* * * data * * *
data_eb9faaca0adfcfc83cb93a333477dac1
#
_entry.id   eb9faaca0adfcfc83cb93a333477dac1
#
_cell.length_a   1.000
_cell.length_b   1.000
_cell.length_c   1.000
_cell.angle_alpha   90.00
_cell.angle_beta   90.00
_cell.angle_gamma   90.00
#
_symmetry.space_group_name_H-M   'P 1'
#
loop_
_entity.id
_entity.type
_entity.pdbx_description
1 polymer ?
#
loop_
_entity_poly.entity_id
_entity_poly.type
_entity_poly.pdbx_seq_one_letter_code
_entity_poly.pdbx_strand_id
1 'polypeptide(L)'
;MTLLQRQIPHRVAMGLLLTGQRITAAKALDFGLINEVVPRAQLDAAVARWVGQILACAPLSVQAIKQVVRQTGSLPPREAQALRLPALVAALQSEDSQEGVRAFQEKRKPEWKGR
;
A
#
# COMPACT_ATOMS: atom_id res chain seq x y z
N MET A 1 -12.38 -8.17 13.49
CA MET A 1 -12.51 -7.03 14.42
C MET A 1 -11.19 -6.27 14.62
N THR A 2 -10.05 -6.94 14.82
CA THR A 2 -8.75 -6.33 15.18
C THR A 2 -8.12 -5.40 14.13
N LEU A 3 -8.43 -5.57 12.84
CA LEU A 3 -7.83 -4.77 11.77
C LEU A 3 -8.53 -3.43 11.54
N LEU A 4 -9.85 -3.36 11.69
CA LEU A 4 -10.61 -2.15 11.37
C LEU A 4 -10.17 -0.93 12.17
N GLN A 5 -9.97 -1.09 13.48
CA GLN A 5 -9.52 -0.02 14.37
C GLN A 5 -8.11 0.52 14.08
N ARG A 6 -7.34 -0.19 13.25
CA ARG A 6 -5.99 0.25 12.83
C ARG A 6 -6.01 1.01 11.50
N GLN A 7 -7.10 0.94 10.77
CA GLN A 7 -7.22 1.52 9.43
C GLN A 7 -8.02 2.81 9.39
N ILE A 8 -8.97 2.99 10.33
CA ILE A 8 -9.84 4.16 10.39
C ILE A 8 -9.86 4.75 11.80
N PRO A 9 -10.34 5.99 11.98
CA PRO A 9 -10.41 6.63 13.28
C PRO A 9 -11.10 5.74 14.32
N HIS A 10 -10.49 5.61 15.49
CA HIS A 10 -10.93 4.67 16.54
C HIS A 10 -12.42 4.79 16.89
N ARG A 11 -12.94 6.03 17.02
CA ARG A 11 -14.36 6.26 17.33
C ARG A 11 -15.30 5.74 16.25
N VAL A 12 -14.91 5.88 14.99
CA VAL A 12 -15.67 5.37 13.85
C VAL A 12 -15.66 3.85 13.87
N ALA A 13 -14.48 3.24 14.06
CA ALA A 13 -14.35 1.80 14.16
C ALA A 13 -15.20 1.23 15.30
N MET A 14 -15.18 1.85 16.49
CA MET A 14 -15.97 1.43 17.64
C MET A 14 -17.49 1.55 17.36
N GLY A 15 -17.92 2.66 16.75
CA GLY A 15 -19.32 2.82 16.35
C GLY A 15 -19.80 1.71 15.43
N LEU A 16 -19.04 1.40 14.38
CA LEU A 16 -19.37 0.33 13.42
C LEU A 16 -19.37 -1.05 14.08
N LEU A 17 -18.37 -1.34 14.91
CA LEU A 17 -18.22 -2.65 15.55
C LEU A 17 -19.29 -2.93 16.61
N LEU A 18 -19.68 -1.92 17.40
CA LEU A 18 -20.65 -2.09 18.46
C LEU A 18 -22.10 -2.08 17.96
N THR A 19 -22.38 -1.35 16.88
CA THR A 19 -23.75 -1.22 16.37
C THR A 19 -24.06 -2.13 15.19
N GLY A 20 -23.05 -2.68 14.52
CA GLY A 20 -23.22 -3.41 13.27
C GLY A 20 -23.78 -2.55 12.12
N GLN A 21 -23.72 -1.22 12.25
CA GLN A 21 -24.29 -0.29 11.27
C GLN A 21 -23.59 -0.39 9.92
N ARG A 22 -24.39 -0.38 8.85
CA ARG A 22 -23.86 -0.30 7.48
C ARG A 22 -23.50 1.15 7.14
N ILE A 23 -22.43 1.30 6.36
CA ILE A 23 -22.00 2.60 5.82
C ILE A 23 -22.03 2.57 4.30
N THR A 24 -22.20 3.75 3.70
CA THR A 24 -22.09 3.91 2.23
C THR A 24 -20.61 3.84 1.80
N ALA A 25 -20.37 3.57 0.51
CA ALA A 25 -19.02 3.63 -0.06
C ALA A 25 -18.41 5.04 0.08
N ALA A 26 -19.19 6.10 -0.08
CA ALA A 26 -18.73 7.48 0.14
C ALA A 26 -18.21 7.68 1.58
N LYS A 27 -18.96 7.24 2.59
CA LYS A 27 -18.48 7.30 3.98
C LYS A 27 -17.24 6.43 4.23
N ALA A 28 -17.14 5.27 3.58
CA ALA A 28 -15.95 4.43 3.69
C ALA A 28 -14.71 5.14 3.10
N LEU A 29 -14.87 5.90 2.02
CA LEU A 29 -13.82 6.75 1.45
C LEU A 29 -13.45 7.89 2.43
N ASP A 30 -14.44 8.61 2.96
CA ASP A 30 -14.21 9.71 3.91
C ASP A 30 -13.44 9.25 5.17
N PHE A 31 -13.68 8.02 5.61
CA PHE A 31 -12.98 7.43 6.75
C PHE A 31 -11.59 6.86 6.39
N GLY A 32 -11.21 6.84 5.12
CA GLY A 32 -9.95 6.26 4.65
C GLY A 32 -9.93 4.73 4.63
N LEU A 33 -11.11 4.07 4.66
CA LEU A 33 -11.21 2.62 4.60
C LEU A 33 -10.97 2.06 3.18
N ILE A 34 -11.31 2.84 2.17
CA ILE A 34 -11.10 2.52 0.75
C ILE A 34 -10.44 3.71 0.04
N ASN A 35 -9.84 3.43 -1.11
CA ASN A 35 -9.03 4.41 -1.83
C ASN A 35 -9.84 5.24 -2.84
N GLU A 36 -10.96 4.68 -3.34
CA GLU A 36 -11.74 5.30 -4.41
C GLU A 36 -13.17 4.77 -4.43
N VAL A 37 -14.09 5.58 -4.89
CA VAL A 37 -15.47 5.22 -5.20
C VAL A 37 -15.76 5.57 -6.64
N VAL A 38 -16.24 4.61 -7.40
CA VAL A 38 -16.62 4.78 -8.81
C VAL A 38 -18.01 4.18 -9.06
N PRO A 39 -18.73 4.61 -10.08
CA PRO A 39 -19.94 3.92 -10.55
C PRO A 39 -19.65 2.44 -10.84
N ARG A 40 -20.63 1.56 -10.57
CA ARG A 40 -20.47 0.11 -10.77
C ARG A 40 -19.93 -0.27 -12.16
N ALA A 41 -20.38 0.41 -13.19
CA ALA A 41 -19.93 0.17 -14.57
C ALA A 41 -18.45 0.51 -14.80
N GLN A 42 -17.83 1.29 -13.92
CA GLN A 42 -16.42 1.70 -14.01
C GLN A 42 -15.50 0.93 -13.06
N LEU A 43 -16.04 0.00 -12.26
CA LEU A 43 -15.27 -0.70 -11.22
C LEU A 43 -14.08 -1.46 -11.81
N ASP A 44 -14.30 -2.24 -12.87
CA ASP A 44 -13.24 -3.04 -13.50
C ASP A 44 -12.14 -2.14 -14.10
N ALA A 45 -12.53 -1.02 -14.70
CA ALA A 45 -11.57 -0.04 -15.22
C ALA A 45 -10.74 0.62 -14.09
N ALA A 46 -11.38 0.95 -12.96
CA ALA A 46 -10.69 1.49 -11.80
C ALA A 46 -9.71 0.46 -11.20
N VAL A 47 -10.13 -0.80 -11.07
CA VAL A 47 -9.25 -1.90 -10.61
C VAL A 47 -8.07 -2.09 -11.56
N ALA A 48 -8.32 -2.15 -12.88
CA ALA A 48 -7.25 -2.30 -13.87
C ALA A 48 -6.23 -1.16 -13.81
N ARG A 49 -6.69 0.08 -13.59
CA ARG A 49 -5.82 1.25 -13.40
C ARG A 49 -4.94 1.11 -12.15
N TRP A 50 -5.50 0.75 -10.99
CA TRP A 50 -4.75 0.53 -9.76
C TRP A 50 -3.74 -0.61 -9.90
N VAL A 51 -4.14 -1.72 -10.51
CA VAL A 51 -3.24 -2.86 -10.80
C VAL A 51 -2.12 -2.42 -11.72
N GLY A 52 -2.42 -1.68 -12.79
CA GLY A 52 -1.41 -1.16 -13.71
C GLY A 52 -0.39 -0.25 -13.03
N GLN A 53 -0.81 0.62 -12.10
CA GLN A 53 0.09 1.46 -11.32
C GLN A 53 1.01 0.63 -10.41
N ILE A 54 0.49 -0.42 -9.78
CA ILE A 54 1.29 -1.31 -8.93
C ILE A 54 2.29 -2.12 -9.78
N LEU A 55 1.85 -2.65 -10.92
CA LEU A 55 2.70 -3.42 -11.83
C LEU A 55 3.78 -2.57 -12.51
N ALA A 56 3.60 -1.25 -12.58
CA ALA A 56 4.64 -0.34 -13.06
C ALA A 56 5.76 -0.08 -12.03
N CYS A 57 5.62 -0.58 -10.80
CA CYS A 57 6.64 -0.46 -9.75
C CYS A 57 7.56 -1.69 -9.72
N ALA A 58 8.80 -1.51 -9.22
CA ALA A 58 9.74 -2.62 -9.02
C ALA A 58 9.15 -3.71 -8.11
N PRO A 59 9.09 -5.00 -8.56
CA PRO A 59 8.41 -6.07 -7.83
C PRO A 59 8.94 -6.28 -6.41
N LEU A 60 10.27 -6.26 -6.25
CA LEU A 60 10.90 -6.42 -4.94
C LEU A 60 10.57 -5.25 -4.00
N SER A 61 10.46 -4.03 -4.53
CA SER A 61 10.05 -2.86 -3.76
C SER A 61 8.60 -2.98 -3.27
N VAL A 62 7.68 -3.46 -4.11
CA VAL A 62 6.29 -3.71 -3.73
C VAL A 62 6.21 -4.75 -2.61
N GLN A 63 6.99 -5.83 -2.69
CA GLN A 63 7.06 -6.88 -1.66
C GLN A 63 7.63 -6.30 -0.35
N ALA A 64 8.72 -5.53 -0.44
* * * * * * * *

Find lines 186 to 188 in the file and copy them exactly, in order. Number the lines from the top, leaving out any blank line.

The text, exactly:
C GLY A 52 -0.39 -0.25 -13.03
N GLN A 53 -0.81 0.62 -12.10
CA GLN A 53 0.09 1.46 -11.32